Let’s say, for argument’s sake, someone started writing $1 million GCI in their first or second year. Logic would tell you the suburb or suburbs they work in didn’t start producing an extra $1 million of GCI because agent X started working in the area. So who did they take it from?
In simple terms, they were able to take this business because the workflow from settlement to listing was broken, no matter how long the timeframe.
The broken workflow enabled the new agent to insert themselves into a different workflow, which was contact to listing. You see, the incumbent has the inside running and therefore the advantage, but all advantage is lost when the workflow breaks down.
Our industry is just a series of workflows: from meeting someone to database, from database to pipeline, from pipeline to list, and so on and so forth.
The real estate business is made up of a collection of workflows that can be documented, that can be process driven and can be supported by breakthroughs in our technology systems.
I have a strong belief that the days of the single agent are diminishing.
However, what occurs is people’s interpretation of these workflows can change. Often an office is made up of a series of interpretations that will cloud and in some cases break down the workflows.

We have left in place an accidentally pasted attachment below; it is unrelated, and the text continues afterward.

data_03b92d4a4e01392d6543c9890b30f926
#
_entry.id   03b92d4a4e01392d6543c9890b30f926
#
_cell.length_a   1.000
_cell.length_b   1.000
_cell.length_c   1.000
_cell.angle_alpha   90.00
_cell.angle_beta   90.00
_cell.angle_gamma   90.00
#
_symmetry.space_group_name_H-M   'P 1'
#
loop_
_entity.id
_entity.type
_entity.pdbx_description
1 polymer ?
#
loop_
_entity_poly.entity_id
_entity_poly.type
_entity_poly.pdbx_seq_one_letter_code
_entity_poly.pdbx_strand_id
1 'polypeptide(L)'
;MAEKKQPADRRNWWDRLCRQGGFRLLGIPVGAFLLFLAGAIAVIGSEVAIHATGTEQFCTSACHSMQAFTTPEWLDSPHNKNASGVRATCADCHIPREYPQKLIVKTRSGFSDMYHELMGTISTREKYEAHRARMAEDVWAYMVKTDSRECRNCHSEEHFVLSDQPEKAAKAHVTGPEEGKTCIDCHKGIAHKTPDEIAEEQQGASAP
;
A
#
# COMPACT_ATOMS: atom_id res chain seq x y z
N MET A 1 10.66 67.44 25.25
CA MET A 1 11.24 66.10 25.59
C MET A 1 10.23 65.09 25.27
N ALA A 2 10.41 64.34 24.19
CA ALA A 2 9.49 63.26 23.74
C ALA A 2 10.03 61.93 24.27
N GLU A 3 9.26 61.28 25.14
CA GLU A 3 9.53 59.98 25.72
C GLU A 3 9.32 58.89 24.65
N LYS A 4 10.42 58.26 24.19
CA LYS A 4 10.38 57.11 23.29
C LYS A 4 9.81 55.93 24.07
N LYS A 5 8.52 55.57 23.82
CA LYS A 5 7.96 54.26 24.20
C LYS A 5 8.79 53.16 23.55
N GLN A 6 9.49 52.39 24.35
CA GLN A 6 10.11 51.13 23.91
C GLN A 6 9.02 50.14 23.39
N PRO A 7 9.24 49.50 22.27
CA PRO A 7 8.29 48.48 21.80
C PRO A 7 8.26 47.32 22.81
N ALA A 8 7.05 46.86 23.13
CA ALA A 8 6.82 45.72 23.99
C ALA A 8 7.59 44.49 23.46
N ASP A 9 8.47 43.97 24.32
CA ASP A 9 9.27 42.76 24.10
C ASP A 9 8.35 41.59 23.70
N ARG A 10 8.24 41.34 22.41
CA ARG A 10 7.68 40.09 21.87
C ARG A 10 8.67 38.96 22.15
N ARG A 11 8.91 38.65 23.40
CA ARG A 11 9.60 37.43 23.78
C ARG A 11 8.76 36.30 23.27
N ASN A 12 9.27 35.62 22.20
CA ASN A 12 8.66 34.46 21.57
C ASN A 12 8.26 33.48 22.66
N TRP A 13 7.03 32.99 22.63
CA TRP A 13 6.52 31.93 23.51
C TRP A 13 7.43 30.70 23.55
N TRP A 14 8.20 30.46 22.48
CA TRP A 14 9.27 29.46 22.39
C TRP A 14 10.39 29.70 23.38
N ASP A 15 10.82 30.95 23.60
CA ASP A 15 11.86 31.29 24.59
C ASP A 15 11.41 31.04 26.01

The other thought pattern that clouds acceptance of workflows is immediacy, as people don’t want to invest in the future. I have just finished watching a movie on esteemed American billionaire investor Warren Buffett, who spoke at length about his best strategy – his patience. Often businesses are set up for immediacy.
Another issue is capacity. I have a strong belief that the days of the single agent are diminishing; with our customers’ expectations and the reality of what is required to work at a high level and manage all the workflows in a real estate business unit, it is becoming increasingly impossible for an agent in a single capacity to handle.
Workflows allow us to build our core product, which is trust. I have written before how we build trust through consistency and the experiences that we give our customers. I have no doubt that the real estate business of the future will be about workflows, but also allowing individuals to add some personality to these flows.
I believe there are somewhere between 10 and 12 workflows that should be forming the basis of any great career. So the next time you see a top performer why don’t you ask a different question – who did they take the business from and how were they able to do it?